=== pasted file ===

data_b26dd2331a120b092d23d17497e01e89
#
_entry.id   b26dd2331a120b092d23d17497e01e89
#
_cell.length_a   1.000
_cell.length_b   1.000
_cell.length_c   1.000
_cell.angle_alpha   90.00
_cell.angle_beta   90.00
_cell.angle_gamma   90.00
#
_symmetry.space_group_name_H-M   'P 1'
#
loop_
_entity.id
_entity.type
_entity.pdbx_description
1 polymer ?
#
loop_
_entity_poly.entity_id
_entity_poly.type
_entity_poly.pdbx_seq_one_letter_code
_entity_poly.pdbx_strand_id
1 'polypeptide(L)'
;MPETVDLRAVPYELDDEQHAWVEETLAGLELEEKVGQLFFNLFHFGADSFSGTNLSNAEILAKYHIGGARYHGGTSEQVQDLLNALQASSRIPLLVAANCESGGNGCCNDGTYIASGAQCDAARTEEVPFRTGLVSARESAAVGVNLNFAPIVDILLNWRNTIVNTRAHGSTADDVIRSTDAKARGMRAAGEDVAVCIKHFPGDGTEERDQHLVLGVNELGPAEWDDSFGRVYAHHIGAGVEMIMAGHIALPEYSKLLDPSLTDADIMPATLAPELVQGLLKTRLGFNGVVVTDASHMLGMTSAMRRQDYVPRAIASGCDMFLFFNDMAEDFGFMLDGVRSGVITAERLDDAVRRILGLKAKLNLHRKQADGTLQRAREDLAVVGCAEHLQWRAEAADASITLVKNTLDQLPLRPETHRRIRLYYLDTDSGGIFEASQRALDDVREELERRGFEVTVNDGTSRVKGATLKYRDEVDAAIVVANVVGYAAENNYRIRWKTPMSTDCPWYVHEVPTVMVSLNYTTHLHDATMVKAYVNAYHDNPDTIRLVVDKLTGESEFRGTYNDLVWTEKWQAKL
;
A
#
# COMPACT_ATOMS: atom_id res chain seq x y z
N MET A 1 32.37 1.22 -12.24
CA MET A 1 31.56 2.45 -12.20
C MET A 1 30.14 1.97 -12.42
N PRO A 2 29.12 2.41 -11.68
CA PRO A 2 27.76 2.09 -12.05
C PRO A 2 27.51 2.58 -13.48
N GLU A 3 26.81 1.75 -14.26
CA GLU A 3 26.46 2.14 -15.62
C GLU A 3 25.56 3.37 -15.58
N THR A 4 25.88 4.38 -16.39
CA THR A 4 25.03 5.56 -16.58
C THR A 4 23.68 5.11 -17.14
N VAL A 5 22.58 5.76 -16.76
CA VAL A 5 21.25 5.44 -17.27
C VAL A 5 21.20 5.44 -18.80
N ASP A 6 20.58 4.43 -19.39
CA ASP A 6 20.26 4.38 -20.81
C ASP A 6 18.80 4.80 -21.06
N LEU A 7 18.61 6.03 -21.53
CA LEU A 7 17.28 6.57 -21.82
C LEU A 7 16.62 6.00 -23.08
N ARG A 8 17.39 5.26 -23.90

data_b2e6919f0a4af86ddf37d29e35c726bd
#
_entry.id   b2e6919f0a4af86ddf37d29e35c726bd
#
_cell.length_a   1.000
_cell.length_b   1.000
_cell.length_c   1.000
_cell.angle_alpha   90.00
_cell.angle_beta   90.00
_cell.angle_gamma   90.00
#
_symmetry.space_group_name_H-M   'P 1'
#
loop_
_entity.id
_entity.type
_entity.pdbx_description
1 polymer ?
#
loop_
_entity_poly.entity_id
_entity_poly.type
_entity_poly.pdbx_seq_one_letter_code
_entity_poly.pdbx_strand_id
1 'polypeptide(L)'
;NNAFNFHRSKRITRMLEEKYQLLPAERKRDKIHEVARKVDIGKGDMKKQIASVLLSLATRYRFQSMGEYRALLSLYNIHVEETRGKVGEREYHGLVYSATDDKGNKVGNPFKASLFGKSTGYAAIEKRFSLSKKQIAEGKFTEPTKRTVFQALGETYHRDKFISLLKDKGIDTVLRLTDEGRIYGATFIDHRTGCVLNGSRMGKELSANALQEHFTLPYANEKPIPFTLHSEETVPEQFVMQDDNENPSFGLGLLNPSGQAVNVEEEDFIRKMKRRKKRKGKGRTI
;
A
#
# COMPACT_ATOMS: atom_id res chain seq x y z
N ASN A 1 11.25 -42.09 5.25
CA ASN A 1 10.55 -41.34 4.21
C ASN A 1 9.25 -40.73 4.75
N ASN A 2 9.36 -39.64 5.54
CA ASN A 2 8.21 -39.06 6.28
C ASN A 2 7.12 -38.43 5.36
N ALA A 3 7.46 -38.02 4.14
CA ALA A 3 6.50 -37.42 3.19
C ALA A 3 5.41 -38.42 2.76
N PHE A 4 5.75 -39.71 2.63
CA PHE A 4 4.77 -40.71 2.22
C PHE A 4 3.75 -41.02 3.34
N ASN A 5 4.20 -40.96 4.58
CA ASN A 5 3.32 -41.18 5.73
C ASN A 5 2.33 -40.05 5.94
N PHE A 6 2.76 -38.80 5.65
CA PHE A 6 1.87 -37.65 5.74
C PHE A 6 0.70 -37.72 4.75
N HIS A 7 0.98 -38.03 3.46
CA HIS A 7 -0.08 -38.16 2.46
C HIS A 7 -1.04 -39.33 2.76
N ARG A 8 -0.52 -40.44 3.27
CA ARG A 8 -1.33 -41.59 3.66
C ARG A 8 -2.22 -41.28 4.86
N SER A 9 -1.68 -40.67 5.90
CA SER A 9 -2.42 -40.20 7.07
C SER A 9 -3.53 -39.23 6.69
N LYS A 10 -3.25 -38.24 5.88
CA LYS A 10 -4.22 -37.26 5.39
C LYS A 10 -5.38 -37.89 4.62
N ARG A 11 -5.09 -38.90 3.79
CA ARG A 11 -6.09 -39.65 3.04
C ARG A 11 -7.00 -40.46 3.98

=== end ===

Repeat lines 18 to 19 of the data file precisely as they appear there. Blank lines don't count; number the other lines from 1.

1 polymer ?
#